Don't Be The Life Coach With No Life

When you've just done four coaching calls back to back and haven't taken a vacation in years.

When you've just done four coaching calls back to back and haven't taken a vacation in years.

In your quest to succeed as a coach, it's easy to fail as a human being.

This is a common trap for full-time coaches to fall into. They make the leap because they want the freedom of running their own business...and instead their business ends up running them.

Some coaches don’t realize this until it’s too late. They wake up one day tired, unfulfilled, and trapped in a constant state of anxiety. And they don't have the energy left to do anything about it.

I don't want this to happen to you.

As a coach, you're supposed to be helping people live a good life. And it's hard to do that if you don't have much of a life yourself.


As Jonathan Fields says, “Entrepreneurship is not about building a great business, it’s about building a great life.”

If you agree with that statement, here are three steps I'd recommend taking ASAP:

1. Decide what your priorities are and why you're building this coaching business.

There are lots of different ways to build a business. So if you don't know what's important to you, you're constantly going to feel pulled in different directions.

Personally, the reason I started my business was to help people unleash their potential. I wanted to make great money, on my terms, without sacrificing my integrity. I really value personal connection and results so I stick to more intimate, high end offerings.

How about you? Why did you want to be a coach in the first place?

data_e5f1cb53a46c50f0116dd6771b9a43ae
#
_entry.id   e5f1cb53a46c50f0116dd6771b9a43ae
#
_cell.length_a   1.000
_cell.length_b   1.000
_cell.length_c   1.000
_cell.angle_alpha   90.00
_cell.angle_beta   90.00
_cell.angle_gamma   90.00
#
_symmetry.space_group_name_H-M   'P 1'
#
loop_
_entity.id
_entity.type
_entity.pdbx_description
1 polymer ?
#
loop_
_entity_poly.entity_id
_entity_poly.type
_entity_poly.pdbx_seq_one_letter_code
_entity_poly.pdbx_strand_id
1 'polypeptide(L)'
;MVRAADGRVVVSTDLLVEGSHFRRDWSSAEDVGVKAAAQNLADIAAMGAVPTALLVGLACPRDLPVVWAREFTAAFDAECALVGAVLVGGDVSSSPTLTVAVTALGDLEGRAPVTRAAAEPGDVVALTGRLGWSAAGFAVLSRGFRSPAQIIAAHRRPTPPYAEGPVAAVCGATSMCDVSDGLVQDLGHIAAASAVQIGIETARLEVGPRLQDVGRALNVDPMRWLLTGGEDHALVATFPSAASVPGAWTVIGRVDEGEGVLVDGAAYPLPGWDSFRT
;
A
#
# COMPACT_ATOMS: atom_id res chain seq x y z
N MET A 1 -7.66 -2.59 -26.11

2. Decide when to stop working.

The next step to building a business around the life you want is to set some parameters around your working hours. Nobody is going to do this for you so you have to do it yourself.

For example, I stop working by 6pm on weekdays and, as a general rule, take Saturdays off.

You may say that you'll step back from your business once it's making six figures (or seven figures, etc.). But hold up...if you’re not willing to prioritize your life over your business when it's small, how on earth are you going to have the discipline to step back when it’s growing?

The truth is that if you can’t take time off from your business, you’re being driven by fear. If you were really committed to serving people, you would commit to filling up your own gas tank first.

Which brings us to step three...

3. Connect with the people you love (not just clients).

A few years ago I became obsessed with positive psychology. In all of the research that I’ve seen, one key finding stands out: true happiness comes from your relationships, not from your accomplishments.

If you’re like most high-performers, you have a core belief deep down that you’re not enough. That you need to “do” more in order to be worthy of love. And so you work your ass off trying to achieve more and more and more.

The irony of all this hustle is that it often isolates us from the very people we want to be loved by. Those people love us for who we are, not for what we do. All they want is to spend some quality time with us.

the Bottom Line

It’s easy to think that we have to be rugged individualists and do everything ourselves. But no one does this entrepreneurship thing in isolation. The support systems around you are some of the most important components of your business success.

So take this weekend totally off. Go on a vacation. Stop working after dinner and watch a movie with your partner.

Whatever you do, don't forget what really matters: the people who will show up at your funeral and the things they will say about you.